First, use fewer than ten words when writing your subject line to ensure it’s easy to wade through yet descriptive and informative. The subject line should summarize why you’re contacting recipients and describe the topic or nature of your message.
When the inbox is overflowing, the subject line can determine whether the recipient will open and read your message or move it straight to the trash or spam folder. A smart email subject line is your chance to grab the attention you need.
How should you start a professional email? Often it’ll simply be “Hello,” but on the other hand, “Dear Sir” will work better in some situations. Boost the positive impact of your email by greeting adequately and using proper etiquette. This is the initial element of showing respect and rapport. When in doubt, you can always check out the list with the best email greetings for any occasion.
A well-composed email message is friendly, clear, concise, on point, and actionable. What’s more, all these qualities apply to every part of an email’s content. Let’s see what the introduction, body, and conclusion components look like when writing emails.
This is the space for a welcome and opening sentence, in which you should state the reason for your email. You can do so with this sentence:
I’m writing to inquire about…
I’m writing to let you know about…
I’m writing to ask about…
I’m writing in reference to…
I’m writing regarding…
Then you can smoothly move on to the next part of your message, the email body.
The body of the email is the meatiest and most crucial part, where you need to provide more details — bottom line: the less, the better. Keep the body of your email short, preferably five sentences at most. Include all relevant information, helpful contacts, asks, and further requirements. Add the necessary dates and deadlines that would be important for moving the matter forward. Attach essential documents, files, or other email attachments.
Also, remove filler words and unnecessary specifics to make your email more succinct. If you find that you have added a reference to another project or topic, which is also something you need to announce, compose another email. Simple as that!
After giving the reason for writing the email and articulating all the details and key dates, now is the time to wrap up the message with further steps.
Convey a clear request to your email audience. If there’s something they need to know, the conclusion section is the best place to tell them — it plays a huge role in helping your recipient formulate a response or ask follow-up questions.
If necessary, you can refer in your email to what you discussed with the recipient in the past. Just quote a paragraph from the previous message or even attach an old conversation and add the date and time of the source email. This way, you can be on the same page while remaining in the current email chain.
Break up your message to make it easier to read. For one thing, the “Enter” button is your friend — don’t be afraid to use it to create a pause or move to another paragraph. Underline one word or phrase in each paragraph, using the “Bold” feature to identify the main idea. Use bulleted or numbered lists to arrange your text and make it reader-friendly. Add images and screenshots that support your content and incorporate them to make it more appealing.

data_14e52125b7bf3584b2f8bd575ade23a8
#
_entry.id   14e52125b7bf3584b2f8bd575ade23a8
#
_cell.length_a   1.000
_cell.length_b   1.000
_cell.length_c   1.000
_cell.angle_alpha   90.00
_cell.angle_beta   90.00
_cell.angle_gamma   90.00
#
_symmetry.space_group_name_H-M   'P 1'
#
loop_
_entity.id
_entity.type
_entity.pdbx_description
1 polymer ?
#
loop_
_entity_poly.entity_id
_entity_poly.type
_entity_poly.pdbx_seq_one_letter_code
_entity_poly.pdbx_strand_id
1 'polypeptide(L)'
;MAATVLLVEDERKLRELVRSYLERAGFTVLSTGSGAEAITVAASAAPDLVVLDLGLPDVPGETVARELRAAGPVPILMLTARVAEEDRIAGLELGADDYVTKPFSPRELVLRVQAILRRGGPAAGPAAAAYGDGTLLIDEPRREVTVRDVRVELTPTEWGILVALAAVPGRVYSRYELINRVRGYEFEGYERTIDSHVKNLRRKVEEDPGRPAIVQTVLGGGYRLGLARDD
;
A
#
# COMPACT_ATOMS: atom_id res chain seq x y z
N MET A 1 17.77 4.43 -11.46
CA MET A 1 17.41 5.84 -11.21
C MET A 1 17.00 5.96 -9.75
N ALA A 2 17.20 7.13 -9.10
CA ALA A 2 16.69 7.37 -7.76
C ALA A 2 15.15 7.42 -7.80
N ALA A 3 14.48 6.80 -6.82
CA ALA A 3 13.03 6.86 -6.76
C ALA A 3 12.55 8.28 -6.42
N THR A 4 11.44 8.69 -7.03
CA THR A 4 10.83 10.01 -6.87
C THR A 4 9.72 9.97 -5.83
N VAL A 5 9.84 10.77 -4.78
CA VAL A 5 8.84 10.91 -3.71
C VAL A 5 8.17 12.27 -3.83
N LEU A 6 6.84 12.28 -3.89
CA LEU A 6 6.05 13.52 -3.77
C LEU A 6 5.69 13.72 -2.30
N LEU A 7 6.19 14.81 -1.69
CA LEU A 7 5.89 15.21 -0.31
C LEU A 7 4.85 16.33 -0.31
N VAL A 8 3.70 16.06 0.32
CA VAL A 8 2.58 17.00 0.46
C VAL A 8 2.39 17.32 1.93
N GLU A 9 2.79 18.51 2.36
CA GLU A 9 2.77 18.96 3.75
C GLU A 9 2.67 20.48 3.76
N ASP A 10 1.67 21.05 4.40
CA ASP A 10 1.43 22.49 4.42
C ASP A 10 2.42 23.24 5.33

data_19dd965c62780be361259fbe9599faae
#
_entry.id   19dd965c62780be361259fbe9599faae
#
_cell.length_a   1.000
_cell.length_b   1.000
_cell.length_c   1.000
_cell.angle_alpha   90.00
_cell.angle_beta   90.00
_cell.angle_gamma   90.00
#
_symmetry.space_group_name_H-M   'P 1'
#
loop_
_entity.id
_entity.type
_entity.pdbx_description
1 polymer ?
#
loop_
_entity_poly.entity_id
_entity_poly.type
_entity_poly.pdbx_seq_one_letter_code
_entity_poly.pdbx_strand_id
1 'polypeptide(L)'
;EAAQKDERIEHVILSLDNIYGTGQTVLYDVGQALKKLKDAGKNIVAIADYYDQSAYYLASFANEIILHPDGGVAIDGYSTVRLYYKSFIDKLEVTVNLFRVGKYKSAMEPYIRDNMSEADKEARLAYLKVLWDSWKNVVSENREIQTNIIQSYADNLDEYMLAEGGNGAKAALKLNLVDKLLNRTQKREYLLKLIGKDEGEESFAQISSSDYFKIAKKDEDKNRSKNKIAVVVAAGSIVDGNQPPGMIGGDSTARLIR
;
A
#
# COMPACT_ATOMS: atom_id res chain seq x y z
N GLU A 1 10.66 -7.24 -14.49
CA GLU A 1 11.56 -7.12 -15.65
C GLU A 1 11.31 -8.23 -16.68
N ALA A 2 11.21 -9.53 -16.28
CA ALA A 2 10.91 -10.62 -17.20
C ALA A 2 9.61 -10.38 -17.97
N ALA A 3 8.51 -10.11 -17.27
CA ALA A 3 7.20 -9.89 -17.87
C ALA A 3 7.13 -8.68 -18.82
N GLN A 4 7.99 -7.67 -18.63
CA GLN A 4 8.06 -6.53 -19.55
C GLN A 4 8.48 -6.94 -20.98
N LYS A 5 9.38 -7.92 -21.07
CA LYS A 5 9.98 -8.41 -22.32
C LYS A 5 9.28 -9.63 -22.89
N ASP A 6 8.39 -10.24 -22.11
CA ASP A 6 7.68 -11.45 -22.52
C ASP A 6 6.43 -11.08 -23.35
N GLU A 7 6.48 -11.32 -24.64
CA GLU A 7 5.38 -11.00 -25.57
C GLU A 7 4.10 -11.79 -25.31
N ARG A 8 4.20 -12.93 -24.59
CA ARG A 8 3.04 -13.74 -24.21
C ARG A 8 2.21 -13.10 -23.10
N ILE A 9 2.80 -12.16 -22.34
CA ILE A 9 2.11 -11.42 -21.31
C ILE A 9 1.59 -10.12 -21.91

You can check out what else your email provider has to offer when it comes to formatting in the email creation box. Test them for greater effect.
Don’t use slang, abbreviations, or hard-to-understand idioms, as there’s a fair chance your recipient won’t understand them and will get frustrated. Develop abbreviations and employ commonly used words to explain concepts in a simple and accessible way. Also, avoid emoticons, as they can infantilize your message and make the recipient not take it seriously.
As a child, you probably heard about the golden or magic words, namely “Thank You,” “Sorry,” “Excuse Me,” “May I,” and “Please.” This is the basis of all communication, including online.
Sticking to proper email etiquette is especially important for one-on-one correspondence. Use these golden words often to appreciate or direct the recipient to do something in a reasonable way.
Wrap up what you need from your recipient as a call to action (CTA). This element is designed to clearly outline the next steps and actions your recipient should take. The CTA should be worded as follows:
Could you please write the requirements in the next three weeks?
Could you please send me notes by Wednesday?
Could you please contact Maddie about this client and add me to the “Cc” field?
Note that structuring your request as a question will make the recipient feel obligated to respond more quickly. Also, suggest a time frame in which you’d like your recipient to act and follow up with you. Place the CTA near the closing line of the email, as this is where our gaze is focused.
Let’s move on to the closing part for your email based on your preferences and circumstances. Do you know how to close a professional email? Luckily, you can browse a ready-made list with the best email closings and sign-offs depending on the situation, or just go with a safe “Best regards” or “Thank you.”
Once you’ve chosen your formal email closing, add an appropriate signature to tell the recipient who you are without having to introduce yourself multiple times. In your email signature, you can include your name, company name, job title or position, professional image, pronouns, email address, and phone number. You can use these ingredients to create a perfect professional email signature.